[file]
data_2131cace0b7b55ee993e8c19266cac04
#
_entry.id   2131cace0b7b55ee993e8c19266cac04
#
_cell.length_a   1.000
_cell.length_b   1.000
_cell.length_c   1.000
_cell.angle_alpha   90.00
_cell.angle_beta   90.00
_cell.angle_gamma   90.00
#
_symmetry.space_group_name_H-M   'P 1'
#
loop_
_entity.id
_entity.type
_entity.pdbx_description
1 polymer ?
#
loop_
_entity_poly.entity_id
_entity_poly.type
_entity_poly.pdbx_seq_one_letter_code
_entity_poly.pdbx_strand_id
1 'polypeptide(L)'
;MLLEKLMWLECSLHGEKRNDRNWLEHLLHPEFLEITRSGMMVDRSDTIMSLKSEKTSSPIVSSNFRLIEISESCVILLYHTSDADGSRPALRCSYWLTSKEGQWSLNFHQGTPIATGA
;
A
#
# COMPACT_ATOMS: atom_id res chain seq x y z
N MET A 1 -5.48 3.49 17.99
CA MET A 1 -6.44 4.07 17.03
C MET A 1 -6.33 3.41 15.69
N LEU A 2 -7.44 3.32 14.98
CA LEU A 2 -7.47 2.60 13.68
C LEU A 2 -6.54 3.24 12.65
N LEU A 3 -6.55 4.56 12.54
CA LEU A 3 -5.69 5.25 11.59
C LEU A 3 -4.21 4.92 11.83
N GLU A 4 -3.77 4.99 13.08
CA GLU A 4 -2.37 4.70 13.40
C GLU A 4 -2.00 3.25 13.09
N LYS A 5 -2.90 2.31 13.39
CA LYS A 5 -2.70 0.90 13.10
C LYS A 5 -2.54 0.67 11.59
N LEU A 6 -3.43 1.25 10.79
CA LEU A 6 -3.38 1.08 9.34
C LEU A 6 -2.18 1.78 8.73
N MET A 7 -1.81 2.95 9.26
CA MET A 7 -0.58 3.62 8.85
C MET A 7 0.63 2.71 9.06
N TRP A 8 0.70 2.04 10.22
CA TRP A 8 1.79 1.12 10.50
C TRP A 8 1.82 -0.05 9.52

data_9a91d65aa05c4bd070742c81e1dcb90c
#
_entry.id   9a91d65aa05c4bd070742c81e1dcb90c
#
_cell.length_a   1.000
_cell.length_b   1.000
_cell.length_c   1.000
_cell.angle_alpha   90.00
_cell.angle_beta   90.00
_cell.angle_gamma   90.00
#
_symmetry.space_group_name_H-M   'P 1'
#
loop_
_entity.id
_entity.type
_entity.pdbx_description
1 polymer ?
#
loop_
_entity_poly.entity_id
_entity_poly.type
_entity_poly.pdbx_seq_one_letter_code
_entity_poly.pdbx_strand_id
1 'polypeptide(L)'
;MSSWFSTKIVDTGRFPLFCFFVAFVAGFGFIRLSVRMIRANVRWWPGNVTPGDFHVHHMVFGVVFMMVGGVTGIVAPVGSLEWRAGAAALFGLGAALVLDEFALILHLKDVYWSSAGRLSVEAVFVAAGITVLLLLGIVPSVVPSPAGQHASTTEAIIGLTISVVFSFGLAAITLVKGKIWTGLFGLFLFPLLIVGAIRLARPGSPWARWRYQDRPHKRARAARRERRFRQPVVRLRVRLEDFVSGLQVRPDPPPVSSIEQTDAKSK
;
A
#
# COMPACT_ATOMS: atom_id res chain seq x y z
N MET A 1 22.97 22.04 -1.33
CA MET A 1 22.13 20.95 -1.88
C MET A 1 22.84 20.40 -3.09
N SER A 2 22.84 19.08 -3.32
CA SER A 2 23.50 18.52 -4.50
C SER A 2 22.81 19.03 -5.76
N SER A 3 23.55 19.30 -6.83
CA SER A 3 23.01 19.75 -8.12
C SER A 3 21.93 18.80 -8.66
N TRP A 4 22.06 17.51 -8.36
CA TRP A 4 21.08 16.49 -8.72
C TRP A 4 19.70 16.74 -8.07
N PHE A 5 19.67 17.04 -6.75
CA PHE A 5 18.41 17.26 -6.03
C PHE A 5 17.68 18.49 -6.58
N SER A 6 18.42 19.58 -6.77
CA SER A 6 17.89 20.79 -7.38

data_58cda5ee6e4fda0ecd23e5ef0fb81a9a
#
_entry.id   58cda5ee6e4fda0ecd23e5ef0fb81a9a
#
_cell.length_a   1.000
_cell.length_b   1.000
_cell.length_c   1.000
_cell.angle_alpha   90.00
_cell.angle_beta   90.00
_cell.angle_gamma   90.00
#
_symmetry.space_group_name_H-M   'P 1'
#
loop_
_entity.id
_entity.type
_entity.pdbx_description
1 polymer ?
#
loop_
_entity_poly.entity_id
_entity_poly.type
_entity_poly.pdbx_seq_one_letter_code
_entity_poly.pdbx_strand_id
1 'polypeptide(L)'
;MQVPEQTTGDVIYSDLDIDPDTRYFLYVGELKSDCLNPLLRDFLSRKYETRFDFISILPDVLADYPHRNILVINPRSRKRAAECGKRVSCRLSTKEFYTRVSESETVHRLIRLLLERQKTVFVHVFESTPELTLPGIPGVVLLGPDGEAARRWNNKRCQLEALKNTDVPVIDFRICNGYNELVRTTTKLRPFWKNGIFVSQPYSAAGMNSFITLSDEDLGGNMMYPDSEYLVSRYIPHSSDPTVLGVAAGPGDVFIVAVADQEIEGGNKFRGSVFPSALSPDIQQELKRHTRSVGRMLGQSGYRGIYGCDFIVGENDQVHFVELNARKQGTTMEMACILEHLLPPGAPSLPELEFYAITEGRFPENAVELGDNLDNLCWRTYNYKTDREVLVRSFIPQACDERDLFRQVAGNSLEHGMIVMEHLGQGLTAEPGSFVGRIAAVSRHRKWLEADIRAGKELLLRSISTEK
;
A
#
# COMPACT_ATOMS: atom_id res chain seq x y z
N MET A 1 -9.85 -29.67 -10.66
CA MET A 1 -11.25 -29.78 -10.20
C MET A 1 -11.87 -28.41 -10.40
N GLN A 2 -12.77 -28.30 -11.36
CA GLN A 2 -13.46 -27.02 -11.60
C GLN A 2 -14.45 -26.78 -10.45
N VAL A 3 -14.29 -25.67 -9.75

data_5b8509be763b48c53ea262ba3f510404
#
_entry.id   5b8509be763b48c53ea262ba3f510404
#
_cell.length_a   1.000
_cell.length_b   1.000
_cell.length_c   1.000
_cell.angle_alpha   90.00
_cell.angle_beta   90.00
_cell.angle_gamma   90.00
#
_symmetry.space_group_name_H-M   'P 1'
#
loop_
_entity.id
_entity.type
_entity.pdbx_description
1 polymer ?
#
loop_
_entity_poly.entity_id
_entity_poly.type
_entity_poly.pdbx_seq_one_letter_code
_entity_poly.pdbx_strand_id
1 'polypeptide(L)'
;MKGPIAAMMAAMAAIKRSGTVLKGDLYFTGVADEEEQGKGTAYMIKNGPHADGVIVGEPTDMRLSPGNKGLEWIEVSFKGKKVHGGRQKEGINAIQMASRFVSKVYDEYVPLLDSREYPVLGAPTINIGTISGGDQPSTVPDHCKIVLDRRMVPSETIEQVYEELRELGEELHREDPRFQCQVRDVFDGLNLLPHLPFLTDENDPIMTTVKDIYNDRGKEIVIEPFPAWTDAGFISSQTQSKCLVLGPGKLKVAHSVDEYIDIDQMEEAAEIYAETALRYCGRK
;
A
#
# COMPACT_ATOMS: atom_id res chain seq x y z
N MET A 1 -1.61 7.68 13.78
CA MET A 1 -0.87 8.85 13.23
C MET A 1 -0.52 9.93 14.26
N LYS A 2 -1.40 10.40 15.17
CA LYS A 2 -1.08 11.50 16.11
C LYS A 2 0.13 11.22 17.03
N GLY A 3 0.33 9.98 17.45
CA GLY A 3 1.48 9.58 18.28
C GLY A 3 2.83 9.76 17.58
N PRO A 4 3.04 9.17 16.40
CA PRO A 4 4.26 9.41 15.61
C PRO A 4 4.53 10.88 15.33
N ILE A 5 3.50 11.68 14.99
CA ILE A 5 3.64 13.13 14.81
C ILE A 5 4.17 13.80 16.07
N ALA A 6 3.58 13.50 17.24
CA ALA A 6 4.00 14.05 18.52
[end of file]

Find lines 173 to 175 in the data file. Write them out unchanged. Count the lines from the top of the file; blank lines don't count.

CA LYS A 2 -1.08 11.50 16.11
C LYS A 2 0.13 11.22 17.03
N GLY A 3 0.33 9.98 17.45